Longtime Minnesota Rep. Jim Oberstar dies unexpectedly

Former US Rep. Jim Oberstar, a Democrat, was elected to Congress from northeastern Minnesota in 1974 and served 18 terms before losing reelection in 2010. His passing came as a surprise to his family.

Lawrence Jackson/AP/File
House Transportation Committee Chairman Rep. Jim Oberstar, D-Minn., presides at a hearing on Capitol Hill in Washington in April 2008. Oberstar, who served northeastern Minnesota for 36 years, died in his sleep Saturday, according to a statement from his family.

Former US Rep. Jim Oberstar, who represented northeastern Minnesota for 36 years, died unexpectedly early Saturday morning. He was 79.

A statement released by his family said Oberstar died in his sleep. A cause of death was not provided. His former chief of staff, Bill Richard, said Oberstar died at his home in Potomac, Maryland.

Richard said Oberstar was not ill and his passing came as a surprise. Oberstar's family said it was heartbroken.

"Jim was a loving husband, father, grandfather, friend and brother," the statement said. "While we mourn the loss of a good man, we also celebrate his life and his service. We ask for your thoughts and prayers, and understanding, at this very difficult time."

Oberstar, a Democrat, was elected to Congress in 1974 and served 18 terms before he narrowly lost to GOP challenger Chip Cravaack in 2010 as part of a Republican takeover of the House. He was the state's longest-serving member of Congress, and became chairman of the House Transportation and Infrastructure Committee in 2006.

After he lost to Cravaack, Oberstar said he had loved serving northeastern Minnesota; his district included Duluth and the Iron Range.

"I can't change and wouldn't change any of the votes I cast this year to bring us out of this worst recession, chart a course for the future, to lay a foundation for a better America, a better quality of life, a better quality of health care, rein in financial institutions, to give everybody equal opportunity and a better quality of life," he said after his 2012 loss. "I wouldn't change any one of those things."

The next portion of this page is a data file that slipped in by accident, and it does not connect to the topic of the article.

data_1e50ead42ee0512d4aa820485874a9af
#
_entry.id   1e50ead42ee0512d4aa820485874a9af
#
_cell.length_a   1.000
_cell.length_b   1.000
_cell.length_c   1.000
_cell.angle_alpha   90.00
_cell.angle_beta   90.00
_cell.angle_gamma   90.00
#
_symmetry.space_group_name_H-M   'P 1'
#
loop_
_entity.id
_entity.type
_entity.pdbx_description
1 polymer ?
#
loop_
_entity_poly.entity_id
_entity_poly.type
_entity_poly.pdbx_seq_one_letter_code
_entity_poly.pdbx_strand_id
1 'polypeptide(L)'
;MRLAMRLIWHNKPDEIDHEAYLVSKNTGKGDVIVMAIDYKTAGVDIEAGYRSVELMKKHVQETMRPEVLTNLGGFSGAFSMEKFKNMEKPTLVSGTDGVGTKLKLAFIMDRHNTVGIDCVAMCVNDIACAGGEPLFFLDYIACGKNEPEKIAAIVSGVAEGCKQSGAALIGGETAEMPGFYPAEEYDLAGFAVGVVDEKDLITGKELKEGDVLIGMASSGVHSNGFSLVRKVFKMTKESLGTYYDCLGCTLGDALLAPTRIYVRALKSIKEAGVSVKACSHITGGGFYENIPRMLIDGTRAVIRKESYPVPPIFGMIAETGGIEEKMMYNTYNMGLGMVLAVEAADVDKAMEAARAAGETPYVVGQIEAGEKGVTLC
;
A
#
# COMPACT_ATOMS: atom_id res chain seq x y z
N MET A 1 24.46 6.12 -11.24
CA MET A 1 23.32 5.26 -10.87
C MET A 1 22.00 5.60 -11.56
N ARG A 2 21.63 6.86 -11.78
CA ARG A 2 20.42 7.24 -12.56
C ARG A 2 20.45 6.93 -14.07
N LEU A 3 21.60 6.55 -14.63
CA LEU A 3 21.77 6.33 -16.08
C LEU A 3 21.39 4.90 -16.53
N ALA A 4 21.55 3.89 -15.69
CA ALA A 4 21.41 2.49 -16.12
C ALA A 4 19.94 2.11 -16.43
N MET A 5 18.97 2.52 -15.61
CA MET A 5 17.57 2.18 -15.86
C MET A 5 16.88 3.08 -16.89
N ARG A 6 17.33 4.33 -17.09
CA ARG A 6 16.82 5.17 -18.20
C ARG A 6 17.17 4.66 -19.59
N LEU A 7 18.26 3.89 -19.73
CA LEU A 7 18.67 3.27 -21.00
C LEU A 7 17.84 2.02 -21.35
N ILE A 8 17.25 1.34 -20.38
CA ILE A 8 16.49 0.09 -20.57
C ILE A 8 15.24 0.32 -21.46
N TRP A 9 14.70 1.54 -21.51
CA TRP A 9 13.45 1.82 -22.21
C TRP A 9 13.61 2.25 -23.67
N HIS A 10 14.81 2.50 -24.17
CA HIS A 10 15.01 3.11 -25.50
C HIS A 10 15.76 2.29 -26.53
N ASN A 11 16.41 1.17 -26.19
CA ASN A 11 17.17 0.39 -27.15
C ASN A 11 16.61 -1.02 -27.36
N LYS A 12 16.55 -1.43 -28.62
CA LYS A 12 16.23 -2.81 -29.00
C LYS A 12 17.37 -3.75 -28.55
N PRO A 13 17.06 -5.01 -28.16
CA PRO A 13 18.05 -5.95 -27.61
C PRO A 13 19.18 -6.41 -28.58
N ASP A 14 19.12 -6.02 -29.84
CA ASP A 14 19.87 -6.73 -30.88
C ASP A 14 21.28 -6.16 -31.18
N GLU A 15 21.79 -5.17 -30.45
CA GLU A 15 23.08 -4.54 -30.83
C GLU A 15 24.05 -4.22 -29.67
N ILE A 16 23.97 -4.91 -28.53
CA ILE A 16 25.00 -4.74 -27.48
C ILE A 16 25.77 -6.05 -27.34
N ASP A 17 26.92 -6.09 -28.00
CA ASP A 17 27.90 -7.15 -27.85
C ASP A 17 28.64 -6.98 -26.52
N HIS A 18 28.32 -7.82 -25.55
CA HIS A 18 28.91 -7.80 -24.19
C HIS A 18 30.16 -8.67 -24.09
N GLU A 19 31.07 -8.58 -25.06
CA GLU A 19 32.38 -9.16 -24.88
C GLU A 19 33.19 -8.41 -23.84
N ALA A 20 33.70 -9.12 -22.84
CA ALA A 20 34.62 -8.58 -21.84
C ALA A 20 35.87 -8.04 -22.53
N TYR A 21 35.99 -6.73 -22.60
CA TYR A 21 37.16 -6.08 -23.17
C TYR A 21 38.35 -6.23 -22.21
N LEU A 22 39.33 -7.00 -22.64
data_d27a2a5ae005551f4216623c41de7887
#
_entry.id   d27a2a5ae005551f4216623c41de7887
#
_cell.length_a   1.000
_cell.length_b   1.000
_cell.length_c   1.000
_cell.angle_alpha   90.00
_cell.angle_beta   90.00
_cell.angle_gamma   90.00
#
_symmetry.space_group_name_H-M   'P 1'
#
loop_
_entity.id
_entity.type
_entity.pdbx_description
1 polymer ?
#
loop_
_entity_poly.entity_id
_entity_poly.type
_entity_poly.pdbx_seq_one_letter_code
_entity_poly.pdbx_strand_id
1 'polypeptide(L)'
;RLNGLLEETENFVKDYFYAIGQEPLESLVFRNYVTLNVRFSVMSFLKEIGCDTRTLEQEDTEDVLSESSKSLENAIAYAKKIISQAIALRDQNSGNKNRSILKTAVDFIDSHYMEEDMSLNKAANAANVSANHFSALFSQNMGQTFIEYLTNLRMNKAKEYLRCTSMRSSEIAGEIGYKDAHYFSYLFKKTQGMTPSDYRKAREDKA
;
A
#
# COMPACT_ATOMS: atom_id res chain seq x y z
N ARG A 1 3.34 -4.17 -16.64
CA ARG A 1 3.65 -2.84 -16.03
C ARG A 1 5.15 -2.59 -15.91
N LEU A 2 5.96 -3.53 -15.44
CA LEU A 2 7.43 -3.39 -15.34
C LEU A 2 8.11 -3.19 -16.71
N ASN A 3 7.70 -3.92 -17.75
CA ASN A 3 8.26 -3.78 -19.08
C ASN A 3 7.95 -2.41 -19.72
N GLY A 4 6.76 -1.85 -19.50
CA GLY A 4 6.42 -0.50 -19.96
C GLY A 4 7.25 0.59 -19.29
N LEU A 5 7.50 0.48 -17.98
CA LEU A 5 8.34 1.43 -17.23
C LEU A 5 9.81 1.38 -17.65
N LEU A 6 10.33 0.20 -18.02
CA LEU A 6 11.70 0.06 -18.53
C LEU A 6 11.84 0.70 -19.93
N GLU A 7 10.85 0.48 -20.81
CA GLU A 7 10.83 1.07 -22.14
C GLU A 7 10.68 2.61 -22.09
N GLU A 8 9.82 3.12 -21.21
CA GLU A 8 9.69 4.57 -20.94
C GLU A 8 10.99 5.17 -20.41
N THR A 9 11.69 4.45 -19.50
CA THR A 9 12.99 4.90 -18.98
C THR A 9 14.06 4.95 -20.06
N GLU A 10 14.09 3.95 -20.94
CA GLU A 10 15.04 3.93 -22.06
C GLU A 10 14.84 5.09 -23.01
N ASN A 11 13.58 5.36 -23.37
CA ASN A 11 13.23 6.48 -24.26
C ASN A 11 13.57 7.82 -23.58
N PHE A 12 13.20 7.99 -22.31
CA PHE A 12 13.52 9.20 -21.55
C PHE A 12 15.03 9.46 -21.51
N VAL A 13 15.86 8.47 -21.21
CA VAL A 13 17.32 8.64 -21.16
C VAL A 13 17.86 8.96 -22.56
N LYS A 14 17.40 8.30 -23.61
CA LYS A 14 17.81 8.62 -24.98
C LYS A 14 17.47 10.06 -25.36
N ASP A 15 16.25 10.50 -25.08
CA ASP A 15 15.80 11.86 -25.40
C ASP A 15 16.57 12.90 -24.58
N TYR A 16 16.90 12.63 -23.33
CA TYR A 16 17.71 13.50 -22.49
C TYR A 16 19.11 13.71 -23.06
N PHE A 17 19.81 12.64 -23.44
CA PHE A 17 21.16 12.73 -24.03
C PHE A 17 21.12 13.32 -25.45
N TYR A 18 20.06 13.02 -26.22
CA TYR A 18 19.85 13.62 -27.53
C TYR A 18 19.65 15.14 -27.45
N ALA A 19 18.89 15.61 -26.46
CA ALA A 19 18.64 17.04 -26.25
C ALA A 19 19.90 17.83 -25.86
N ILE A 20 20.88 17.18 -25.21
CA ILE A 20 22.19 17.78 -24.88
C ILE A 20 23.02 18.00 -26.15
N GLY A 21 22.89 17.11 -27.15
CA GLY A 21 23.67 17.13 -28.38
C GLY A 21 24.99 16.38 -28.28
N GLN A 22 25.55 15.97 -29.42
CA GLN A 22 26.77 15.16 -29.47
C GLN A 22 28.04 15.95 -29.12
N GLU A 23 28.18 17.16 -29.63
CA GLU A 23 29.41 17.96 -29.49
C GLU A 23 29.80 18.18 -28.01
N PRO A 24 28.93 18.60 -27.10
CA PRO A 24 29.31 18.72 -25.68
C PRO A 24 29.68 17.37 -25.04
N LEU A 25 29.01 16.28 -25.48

Oberstar was the son of an underground miner from Chisholm. The family statement says he was grounded in the hard work, community and family loyalty of the Iron Range region.

"He was active and vivacious and went to one of the grandchildren's plays the night before," Richard said Saturday. "He was going to do more things with the grandchildren today. ...It's a surprise to everyone. I had lunch with him last week and he was in great shape, and alert and physically fit."

Oberstar is survived by his wife, Jean, four children and eight grandchildren.

Associated Press writer Brian Bakst in St. Paul contributed to this report.

You've read  of  free articles. Subscribe to continue.

Dear Reader,

About a year ago, I happened upon this statement about the Monitor in the Harvard Business Review – under the charming heading of “do things that don’t interest you”:

“Many things that end up” being meaningful, writes social scientist Joseph Grenny, “have come from conference workshops, articles, or online videos that began as a chore and ended with an insight. My work in Kenya, for example, was heavily influenced by a Christian Science Monitor article I had forced myself to read 10 years earlier. Sometimes, we call things ‘boring’ simply because they lie outside the box we are currently in.”

If you were to come up with a punchline to a joke about the Monitor, that would probably be it. We’re seen as being global, fair, insightful, and perhaps a bit too earnest. We’re the bran muffin of journalism.

But you know what? We change lives. And I’m going to argue that we change lives precisely because we force open that too-small box that most human beings think they live in.

The Monitor is a peculiar little publication that’s hard for the world to figure out. We’re run by a church, but we’re not only for church members and we’re not about converting people. We’re known as being fair even as the world becomes as polarized as at any time since the newspaper’s founding in 1908.

We have a mission beyond circulation, we want to bridge divides. We’re about kicking down the door of thought everywhere and saying, “You are bigger and more capable than you realize. And we can prove it.”

If you’re looking for bran muffin journalism, you can subscribe to the Monitor for $15. You’ll get the Monitor Weekly magazine, the Monitor Daily email, and unlimited access to CSMonitor.com.